The election of Yihya Sinwar as leader of Hamas in the Gaza Strip inaugurates a phase in Hamas’s history in which it is likely to be closer to the ‘resistance axis’ of Iran and Hizbollah. This is already causing some panic in Israel writes the online newspaper al Raya al Youm
EDITORIAL – RAYA AL YOUM
Yihya Sinwar has won the leadership of the Islamic Resistance Movement, Hamas, in the Gaza Strip with a large proportion of the vote. This may spell the end of the era of Khalid Mish’al, the head of Hamas’ Politburo that was characterized by flexibility, diplomacy and compromise solutions, and inaugurate the rise of the hard-line jihadist current that adopts armed resistance and refuses to offer any political concessions to the [Israeli] occupation state. It may also indicate a greater openness to the ‘resistance’ camp, especially Iran and Hizbollah.
What lends credence to this impression is the panic and concern that spread in Israeli circles as soon as Sinwar’s victory was announced. Israeli Deputy PM Yuval Steinitz gave expression to this when he said that ‘the next confrontation with Hamas’ is only a matter of time.
The Israeli authorities know this man well. He spent 23 years behind bars in their prisons, and was responsible for the liquidation of 12 Israeli agents in the Gaza Strip. Sinwar also contributed to the creation of the ‘Izziddin al-Qassam Brigades, Hamas’ armed wing, and personally supervised the formation of the Majd security agency that restored security and ended the anarchy of weapons and the dominance of clan allegiances in the Gaza Strip.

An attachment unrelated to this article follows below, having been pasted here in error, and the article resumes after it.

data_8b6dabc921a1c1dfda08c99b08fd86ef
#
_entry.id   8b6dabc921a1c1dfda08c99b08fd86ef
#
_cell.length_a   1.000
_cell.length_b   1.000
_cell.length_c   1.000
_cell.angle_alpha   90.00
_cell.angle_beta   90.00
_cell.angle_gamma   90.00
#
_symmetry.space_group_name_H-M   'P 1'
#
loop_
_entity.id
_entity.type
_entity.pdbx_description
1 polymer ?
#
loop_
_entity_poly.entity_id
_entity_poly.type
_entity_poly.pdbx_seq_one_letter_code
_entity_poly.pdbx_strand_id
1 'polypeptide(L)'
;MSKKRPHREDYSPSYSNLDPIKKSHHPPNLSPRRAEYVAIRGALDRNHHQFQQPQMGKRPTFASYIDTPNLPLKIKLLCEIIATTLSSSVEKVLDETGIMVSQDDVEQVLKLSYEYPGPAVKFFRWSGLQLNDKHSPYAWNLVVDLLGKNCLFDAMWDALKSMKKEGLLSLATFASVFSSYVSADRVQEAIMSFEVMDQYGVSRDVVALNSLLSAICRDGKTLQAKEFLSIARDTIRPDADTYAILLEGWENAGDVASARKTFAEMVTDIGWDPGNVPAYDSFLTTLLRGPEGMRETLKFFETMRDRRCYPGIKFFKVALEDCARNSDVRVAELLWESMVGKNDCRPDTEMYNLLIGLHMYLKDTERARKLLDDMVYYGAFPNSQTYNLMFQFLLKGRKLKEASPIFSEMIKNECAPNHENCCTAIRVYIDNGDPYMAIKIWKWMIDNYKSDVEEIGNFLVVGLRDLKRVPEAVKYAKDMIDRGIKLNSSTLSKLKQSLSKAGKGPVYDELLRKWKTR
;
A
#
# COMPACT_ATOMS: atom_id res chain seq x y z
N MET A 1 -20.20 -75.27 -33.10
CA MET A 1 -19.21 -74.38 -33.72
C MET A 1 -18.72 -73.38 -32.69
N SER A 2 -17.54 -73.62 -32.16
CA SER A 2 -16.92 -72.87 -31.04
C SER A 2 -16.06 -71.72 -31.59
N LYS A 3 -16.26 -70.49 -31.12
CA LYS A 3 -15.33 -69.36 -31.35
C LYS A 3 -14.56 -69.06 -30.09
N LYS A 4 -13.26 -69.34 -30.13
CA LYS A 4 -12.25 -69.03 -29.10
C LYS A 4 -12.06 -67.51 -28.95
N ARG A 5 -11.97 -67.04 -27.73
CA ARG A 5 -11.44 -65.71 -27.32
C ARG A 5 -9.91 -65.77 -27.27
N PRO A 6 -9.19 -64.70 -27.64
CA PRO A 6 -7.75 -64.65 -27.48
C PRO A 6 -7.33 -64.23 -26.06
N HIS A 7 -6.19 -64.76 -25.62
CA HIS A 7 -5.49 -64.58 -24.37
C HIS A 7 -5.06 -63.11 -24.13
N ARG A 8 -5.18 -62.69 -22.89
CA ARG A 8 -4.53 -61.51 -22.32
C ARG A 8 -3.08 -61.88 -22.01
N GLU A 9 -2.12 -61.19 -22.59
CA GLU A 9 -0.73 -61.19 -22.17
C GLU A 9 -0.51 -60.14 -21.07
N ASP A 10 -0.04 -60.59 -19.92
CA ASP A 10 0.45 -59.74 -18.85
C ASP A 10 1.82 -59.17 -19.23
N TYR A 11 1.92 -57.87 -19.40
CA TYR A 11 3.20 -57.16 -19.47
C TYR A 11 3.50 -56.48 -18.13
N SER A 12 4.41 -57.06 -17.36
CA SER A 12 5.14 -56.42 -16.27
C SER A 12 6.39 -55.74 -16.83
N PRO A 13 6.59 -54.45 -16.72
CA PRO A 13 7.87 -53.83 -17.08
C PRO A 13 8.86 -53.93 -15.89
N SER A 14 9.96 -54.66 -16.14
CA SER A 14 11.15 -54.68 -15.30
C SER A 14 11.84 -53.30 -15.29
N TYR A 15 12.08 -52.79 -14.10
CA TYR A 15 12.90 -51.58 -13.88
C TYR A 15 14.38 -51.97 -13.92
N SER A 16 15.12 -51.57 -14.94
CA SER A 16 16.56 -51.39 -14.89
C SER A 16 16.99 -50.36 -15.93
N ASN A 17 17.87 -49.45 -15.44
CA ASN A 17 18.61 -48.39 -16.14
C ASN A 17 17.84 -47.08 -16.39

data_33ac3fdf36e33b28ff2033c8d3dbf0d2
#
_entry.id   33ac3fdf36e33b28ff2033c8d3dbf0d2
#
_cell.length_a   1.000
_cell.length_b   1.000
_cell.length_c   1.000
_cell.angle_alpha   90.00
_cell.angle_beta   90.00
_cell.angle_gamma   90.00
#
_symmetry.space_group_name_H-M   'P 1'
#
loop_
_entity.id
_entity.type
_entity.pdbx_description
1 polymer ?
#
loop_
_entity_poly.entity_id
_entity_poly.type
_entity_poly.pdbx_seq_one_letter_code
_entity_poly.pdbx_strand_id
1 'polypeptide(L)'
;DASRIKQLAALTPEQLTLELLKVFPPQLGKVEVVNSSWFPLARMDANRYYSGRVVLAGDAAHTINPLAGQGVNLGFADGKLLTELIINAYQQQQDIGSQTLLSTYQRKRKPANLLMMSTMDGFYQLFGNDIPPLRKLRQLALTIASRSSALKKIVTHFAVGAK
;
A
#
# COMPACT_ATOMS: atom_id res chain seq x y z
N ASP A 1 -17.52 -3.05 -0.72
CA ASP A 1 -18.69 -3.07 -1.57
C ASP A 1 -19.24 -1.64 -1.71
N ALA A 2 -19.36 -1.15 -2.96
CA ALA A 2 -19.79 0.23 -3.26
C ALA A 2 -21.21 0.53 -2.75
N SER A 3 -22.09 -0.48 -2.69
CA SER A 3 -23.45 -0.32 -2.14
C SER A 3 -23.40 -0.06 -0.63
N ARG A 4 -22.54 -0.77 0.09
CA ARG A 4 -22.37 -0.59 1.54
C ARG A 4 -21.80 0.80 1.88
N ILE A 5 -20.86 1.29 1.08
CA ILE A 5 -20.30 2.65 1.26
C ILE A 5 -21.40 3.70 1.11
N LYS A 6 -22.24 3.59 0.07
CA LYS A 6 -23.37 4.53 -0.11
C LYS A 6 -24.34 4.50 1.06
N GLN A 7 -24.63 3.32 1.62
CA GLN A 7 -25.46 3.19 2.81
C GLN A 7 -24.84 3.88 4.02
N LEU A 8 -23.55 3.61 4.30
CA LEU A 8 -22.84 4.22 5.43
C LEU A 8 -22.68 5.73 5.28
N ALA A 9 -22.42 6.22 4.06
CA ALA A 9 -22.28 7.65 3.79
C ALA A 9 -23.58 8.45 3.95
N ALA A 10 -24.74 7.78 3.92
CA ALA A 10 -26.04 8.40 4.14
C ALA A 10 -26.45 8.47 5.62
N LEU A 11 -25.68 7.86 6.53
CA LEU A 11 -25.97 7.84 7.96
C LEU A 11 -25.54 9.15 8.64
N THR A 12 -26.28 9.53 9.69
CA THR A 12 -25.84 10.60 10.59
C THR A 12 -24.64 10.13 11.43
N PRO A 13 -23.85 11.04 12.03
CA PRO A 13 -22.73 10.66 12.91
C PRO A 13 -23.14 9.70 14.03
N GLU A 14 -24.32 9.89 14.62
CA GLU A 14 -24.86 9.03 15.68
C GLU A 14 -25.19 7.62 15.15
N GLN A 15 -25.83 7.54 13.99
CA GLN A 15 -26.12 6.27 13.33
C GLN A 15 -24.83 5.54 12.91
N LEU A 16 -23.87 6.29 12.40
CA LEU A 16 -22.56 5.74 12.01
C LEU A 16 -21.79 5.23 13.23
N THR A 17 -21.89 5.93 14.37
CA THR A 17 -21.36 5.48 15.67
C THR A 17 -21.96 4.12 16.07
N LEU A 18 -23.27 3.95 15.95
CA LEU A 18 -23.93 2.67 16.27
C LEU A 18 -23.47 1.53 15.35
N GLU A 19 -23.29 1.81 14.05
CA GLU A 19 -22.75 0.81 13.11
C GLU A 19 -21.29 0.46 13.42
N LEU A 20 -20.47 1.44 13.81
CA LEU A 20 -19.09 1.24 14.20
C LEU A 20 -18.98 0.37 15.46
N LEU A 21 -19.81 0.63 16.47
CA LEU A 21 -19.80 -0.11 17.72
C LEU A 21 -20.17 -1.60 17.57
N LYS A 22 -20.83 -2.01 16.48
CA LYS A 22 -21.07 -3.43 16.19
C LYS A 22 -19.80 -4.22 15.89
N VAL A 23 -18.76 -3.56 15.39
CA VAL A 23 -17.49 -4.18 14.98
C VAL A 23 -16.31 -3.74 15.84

Mr. Sinwar hails from the Khan Younis camp and is a refugee from the city of Majdal. He believes in the liberation of Palestine from the Mediterranean Sea to the River of Jordan. The right of return is sacred for him. And he is held in high esteem in Qassam Brigades’ circles and among its fighting cadres. He also believes that capturing Israeli soldiers is the shortest way of securing the release of his comrades in the occupation’s prisons.
Those who know Sinwar praise his strong patriotic sense, his firm adherence to a hard-line political position, his great modesty and his simple and austere lifestyle. And they predict that his leadership will reflect his personality, positions, and long heritage of jihad.
Hamas lost much of its popularity in the view of many observers when it leant towards greater ‘flexibility’ and joined the reconciliation negotiations with the PA in Ramallah that did not prevent the latter from persisting with its negotiations, concessions and its security coordination with the occupation state, and when it drew closer towards the so-called Arab moderate camp. Sinwar’s election as its head in the Gaza Strip with Khalil al-Hayya as his deputy, and the growth of the role of Rouhi al-Mushtaha in the movement’s Politburo all reflect a serious attempt to regain all or most of Hamas’ popularity, and to bring the movement back to its original mission and starting points.
Placing Mr. Sinwar’s name alongside those of Mohammad Deif and Rouhi al-Mushtaha on the American terrorist list will not scare the man in our opinion. In fact, he and his comrades will probably view this as a badge of honor. The man has rarely left Gaza to any outside country; moreover, he has no monies or fortunes in American and Western banks that may be confiscated.
Sinwar’s election represents a ‘corrective movement’ that suggests that Hamas has entered a phase in which precedence will be given to ‘jihad’ over politics. Nor is it unlikely for the main features of this new phase to take clearer shape after the election of the new leadership of the Politburo and its members is completed in April.